Space: Except for very high-end units, condominiums are generally smaller than single-family homes. That means less storage space and often, smaller rooms. The patios and balconies of individual units are usually much smaller as well. Steve Alston’s client says she had to make some tough decisions when she downsized but in the end, she says she’s a lot happier having simplified her life.

    Autonomy: Condominium owners are required to follow all the rules of their condominium’s homeowners’ association whether they like them or not. That means giving up a certain amount of control and getting involved in the group decision-making process. HOA bylaws vary greatly from property to property, and some people may find certain rules too restrictive.

    Things to Consider When Buying

    Condominium homes vary from intimate studios to eclectic lofts and luxury penthouses. The right condominium is the one that best fits the buyer’s lifestyle. Here are a few considerations to determine whether a condominium is the best choice.

     How Will It Be Used? 

     Will a condominium be the homebuyer’s primary residence? A second home? An investment property? While a studio may be too small for a primary residence, it might be a perfect getaway. A Georgetown doctor owns two one-bedroom condominiums in North Myrtle Beach. One is a rental unit and the other is his personal refuge from his hectic life. Also, condominium buyers should consider how a lifestyle may change over the next five to seven years. If the condominium buyer is close to retirement, they may want the option of turning a larger vacation condominium into a permanent retirement home.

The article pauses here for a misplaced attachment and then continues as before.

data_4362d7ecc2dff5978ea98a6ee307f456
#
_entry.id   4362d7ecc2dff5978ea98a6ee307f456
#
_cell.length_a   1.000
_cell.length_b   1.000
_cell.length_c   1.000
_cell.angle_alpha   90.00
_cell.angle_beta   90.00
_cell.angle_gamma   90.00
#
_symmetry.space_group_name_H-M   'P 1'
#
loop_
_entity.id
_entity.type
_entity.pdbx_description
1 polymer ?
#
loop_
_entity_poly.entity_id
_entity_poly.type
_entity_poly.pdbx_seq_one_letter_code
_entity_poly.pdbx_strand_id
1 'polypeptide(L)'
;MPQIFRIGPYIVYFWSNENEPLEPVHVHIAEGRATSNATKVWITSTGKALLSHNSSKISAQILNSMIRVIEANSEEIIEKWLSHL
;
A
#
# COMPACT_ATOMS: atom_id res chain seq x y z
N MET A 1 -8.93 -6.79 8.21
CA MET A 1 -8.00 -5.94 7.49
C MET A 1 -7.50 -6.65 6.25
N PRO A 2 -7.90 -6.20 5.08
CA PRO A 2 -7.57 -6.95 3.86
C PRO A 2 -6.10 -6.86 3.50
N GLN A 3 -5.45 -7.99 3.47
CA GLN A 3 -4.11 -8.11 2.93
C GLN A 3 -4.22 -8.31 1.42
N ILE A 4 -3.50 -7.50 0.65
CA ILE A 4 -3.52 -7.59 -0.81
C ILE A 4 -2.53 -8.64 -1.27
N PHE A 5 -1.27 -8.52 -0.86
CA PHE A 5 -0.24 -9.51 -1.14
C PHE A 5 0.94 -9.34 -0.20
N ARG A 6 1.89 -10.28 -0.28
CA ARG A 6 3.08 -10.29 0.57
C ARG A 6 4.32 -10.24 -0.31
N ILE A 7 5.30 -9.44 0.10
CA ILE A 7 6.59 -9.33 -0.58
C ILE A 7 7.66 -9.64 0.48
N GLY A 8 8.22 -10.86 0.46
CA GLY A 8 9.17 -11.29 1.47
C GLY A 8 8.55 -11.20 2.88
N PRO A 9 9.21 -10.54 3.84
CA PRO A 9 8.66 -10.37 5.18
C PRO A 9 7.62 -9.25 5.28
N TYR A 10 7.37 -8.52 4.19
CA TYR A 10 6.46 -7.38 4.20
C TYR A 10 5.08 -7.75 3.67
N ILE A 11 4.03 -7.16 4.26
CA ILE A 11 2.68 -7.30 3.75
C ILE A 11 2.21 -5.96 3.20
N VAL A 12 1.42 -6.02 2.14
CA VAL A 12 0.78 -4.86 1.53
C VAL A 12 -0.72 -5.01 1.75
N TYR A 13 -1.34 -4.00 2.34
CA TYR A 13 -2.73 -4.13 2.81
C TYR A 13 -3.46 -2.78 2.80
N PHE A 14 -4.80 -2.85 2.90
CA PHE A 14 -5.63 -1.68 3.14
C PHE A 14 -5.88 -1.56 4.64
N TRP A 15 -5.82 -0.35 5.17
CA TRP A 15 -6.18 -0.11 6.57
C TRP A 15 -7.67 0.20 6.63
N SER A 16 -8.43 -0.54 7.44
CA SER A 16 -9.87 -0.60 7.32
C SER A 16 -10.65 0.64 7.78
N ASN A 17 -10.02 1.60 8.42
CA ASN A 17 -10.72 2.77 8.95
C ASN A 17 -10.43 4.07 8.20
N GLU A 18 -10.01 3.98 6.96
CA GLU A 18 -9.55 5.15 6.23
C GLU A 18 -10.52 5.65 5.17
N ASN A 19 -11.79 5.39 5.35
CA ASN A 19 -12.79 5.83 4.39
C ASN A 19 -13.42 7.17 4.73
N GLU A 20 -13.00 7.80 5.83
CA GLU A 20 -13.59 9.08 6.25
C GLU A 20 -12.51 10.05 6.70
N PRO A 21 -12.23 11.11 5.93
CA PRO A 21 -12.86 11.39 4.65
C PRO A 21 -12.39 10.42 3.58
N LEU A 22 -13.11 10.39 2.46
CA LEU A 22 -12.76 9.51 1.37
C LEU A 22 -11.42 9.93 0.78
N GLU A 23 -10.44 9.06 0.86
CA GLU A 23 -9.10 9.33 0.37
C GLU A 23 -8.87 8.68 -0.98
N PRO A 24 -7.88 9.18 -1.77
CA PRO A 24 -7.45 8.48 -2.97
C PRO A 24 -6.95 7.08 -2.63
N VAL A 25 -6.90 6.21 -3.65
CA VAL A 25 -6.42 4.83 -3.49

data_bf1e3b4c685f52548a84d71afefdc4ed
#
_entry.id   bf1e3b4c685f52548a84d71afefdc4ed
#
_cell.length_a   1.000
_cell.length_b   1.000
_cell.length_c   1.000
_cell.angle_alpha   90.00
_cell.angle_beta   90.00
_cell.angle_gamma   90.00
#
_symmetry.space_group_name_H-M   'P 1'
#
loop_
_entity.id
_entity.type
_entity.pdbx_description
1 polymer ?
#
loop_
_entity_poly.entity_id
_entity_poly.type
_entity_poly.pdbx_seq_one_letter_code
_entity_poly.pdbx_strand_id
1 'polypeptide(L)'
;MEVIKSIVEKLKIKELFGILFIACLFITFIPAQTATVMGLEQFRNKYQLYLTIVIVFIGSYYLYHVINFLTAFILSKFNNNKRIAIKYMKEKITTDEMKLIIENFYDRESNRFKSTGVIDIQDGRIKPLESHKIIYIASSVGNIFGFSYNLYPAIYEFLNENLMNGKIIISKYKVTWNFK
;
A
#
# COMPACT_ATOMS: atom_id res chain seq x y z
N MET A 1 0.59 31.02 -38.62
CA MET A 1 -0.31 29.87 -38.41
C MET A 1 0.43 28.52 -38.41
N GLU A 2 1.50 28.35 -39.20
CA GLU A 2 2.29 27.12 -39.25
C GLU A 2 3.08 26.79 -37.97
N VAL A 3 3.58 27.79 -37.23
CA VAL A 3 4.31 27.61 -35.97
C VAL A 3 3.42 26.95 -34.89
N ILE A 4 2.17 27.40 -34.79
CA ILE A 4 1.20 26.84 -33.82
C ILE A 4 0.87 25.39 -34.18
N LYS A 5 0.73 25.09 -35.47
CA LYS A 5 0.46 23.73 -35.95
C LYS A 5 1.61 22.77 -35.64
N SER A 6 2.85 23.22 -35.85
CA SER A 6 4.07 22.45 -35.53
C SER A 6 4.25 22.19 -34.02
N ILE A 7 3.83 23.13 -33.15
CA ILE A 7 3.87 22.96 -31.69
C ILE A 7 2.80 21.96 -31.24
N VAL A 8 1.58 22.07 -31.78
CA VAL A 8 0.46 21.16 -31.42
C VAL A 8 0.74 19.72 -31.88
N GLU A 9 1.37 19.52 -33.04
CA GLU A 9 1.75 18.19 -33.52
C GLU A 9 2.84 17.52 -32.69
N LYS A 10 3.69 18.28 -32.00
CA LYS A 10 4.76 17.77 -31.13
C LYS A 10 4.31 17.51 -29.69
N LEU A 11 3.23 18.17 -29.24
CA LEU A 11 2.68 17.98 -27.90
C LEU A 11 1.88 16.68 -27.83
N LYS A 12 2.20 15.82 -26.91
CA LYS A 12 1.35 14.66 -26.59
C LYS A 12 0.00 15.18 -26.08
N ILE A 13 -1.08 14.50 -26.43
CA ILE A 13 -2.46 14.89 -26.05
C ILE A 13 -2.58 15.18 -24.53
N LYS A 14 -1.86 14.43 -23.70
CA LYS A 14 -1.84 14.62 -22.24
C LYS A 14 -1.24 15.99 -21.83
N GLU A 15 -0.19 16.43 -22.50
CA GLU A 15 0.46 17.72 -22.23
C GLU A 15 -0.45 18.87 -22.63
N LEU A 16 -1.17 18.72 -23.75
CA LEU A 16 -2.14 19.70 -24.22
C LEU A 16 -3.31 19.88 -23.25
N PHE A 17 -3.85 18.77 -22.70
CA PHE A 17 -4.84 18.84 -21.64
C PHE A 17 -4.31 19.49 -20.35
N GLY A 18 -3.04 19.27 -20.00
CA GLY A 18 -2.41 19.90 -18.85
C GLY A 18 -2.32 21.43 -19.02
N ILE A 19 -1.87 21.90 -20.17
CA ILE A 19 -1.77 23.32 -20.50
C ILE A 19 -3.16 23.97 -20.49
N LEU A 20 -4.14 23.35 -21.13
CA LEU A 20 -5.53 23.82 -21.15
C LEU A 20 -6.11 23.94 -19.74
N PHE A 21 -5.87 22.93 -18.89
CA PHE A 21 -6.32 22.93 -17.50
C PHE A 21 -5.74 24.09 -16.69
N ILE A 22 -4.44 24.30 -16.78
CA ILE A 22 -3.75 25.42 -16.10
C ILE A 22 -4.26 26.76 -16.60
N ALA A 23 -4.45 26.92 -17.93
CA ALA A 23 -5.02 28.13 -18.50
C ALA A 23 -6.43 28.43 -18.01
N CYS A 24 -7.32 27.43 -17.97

The Most Important Amenities

    Amenities vary from location to location. With all the options available, when most condominium buyers decide what they want they are nearly assured of finding it. Many Myrtle Beach and Grand Strand resort condominiums have a tempting array of extras, from spas to movie screening rooms to tennis courts.

    Unique Needs

    For Myrtle Beach homebuyers who own a pet or want a pet, some associations don’t allow them, and others have limitations on breed and size. Most buildings have a rental cap, so it’s critical to know how the cap works if the unit is being bought as an investment. A rental cap is a limit on the number or percentage of units within a condominium community that can be leased to tenants by the owners at any given time. Not every HOA needs or wants a rental cap. But in some cases, limiting the number of units that can be rented can have significant impact on the community.  Parking can also be an issue, so it’s important to understand how many spaces are assigned to each unit.


    Condominium homes typically cost less than free-standing single-family houses, so they’re a great choice for first-time buyers. But since condominiums are concentrated in more expensive locations like beachfront and Intracoastal Waterway front, and since sizes are generally smaller than a comparable single-family home, the price per square foot for a condominium is usually higher.

    And Buying a Condominium Just Got Easier

    This fall, the Department of Housing and Urban Development (HUD) issued revisions to its condominium lending rules. In 2009 HUD began predicating FHA condominium loans on the approval of the entire project meeting certain minimum guidelines. The HUD rules were made a bit more flexible in 2012.  In 2018, they were modified again.

    The most significant change is that individual unit buyers will be able to obtain Federal Housing Authority (FHA) loans even if the homeowners association is not HUD-approved. In non-HUD-approved HOAs, up to 20 percent of its members could qualify individually for FHA loans if the HOA meets certain criteria.